At the time the tech occurred Xavier had an 85% chance of winning the game according to Ken Pomeroy's win probability graph. St. John's may have had the momentum, but they were still trailing and they didn't have the ball. That was, however, the highest win probability the Johnnies had all game and there is no arguing they were on a roll. The call gave the Musketeers two free throws, both of which Myles Davis made. That immediately bumped the Musketeers chances of winning back to 95% and ended the game as a contest.

So should the technical have been called? I'd argue that in the context of this game, it shouldn't have. Just watching the play over and over again it's apparent Mussini isn't upset with anyone but himself. The Italian is nowhere near a ref, is facing the other way, and never addresses the officials. How his slamming of the ball violates the rule is beyond me. It's a discretion call though, and discretion apparently always calls for a REFSHOW. Roughly six minutes earlier Jalen Reynolds gathered a dead ball and, as the ref walked over to report a foul, took two dribbles and dunked it. That violates 10.4.1.e "A team member dunking or attempting to dunk a dead ball before or during the game, or during any intermission," a rule that doesn't allow for discretion. Jalen was chided by a referee as the crowd booed and life when on. Six minutes later, the refs couldn't resist a chance to make it about them.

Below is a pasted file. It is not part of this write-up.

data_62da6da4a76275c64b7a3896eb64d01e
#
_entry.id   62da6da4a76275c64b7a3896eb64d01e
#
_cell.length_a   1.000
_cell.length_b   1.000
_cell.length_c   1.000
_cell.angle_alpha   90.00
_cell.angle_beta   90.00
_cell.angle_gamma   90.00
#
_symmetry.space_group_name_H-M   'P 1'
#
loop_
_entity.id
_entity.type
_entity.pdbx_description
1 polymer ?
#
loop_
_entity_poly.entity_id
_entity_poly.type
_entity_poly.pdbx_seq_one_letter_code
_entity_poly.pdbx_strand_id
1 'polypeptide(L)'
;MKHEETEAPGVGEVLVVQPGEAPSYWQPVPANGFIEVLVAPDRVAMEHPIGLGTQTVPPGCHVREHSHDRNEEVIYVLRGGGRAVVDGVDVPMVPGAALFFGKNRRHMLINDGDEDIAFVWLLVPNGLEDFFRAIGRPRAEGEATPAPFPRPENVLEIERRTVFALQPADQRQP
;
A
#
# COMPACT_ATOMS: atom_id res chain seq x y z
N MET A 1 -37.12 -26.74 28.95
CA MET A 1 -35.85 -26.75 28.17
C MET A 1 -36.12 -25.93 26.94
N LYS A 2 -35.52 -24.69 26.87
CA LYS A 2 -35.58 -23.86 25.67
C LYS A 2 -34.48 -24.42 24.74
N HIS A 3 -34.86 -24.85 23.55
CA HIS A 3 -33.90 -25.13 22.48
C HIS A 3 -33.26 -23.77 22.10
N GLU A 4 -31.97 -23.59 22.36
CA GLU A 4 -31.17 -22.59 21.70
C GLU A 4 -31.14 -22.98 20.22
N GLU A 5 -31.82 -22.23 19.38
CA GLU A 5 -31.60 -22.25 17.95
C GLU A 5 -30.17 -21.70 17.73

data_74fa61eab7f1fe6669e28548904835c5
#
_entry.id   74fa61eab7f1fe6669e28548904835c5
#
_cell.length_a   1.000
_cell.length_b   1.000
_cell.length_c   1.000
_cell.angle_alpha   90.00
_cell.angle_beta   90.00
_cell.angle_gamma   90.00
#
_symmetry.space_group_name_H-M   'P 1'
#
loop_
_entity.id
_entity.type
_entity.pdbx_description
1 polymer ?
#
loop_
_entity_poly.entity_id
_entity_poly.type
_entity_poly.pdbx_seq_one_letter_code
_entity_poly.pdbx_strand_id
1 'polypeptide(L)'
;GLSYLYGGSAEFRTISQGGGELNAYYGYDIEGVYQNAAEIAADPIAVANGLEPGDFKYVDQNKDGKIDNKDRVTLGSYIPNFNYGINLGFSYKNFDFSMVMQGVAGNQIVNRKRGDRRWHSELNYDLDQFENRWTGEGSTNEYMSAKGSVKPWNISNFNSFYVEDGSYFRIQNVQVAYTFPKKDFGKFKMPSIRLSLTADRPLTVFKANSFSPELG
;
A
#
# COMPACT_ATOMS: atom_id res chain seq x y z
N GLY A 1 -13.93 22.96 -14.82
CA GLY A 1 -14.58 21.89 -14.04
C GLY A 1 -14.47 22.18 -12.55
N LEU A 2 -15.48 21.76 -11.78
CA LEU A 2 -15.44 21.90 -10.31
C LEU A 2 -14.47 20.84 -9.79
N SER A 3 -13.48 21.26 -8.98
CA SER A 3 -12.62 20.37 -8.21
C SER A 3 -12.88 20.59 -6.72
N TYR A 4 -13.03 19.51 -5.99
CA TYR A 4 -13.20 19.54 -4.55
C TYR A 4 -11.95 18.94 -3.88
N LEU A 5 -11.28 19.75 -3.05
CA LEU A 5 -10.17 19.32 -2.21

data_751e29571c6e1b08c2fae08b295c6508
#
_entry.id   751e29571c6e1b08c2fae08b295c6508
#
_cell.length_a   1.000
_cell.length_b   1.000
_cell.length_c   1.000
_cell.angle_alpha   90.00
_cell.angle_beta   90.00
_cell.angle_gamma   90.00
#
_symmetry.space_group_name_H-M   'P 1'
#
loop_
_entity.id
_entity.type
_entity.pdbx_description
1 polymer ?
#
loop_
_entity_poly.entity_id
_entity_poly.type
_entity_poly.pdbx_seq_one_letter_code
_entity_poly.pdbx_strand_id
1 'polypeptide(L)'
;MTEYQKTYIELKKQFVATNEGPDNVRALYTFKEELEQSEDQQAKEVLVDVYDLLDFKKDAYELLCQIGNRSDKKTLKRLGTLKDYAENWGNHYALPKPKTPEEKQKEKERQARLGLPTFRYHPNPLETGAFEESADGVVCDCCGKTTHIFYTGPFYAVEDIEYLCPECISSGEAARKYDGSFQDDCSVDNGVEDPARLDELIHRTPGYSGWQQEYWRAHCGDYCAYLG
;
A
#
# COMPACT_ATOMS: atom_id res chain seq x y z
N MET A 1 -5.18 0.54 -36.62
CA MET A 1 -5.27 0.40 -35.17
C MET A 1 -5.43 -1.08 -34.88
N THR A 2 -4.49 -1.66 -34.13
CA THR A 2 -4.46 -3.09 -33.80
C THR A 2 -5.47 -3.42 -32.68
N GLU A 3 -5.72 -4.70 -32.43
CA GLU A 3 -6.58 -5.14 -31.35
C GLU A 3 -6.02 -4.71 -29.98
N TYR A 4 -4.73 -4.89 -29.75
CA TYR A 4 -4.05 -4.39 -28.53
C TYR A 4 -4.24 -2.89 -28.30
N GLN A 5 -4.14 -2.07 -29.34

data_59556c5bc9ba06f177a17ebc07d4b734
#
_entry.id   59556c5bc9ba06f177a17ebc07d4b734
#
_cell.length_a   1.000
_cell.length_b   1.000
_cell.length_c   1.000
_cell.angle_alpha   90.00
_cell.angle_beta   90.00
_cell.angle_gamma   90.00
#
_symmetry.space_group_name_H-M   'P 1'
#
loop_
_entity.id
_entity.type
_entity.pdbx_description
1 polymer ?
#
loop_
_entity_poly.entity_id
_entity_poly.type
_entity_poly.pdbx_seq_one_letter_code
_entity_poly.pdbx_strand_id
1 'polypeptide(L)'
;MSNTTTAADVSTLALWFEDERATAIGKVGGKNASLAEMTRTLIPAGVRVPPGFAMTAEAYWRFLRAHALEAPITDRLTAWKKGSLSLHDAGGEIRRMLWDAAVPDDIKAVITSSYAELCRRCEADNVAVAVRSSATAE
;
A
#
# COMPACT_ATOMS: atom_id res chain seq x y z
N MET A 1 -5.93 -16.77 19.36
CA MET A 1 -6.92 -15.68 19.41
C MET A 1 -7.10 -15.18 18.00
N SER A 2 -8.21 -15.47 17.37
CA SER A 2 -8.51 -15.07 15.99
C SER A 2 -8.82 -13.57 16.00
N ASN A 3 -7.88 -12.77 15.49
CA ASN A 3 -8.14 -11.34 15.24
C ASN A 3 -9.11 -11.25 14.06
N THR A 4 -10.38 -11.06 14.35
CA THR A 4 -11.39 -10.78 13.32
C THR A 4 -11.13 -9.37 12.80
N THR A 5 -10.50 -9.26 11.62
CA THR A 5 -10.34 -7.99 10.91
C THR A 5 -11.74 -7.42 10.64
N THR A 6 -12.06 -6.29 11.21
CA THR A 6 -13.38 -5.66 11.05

2. Jalen misses ten minutes

For the first time all year, Jalen Reynolds didn't start the game. Then, he didn't play for the first ten minutes. Once he got in he put up a line 10/13/0 on 4-8 from the floor and 2-4 from the line. He managed 22 minutes and only committed three fouls. After the game it came out that Reynolds had been a bit difficult in practice this week. Coach Mack didn't miss the chance to send a message, one can only hope that Jalen receives it. And stops fouling so much.

3. Larry Austin Jr. shines

LAJ attracts more than his fair share of both detractors and defenders as backup point guard at Xavier continues to somehow be the subject of great debate. Last night, Larry was excellent. His offensive efficiency rating for the game was 114, second to only Myles Davis on the game. Larry went for 6/1/1, only turned the ball over once, was perfect from the line, and went 2-4 from the floor. All of that pales compared to the defense that LAJ played. It was a bit confusing, actually, to not see him draw Mussini as he got hot late in the game and started drawing St. John's back.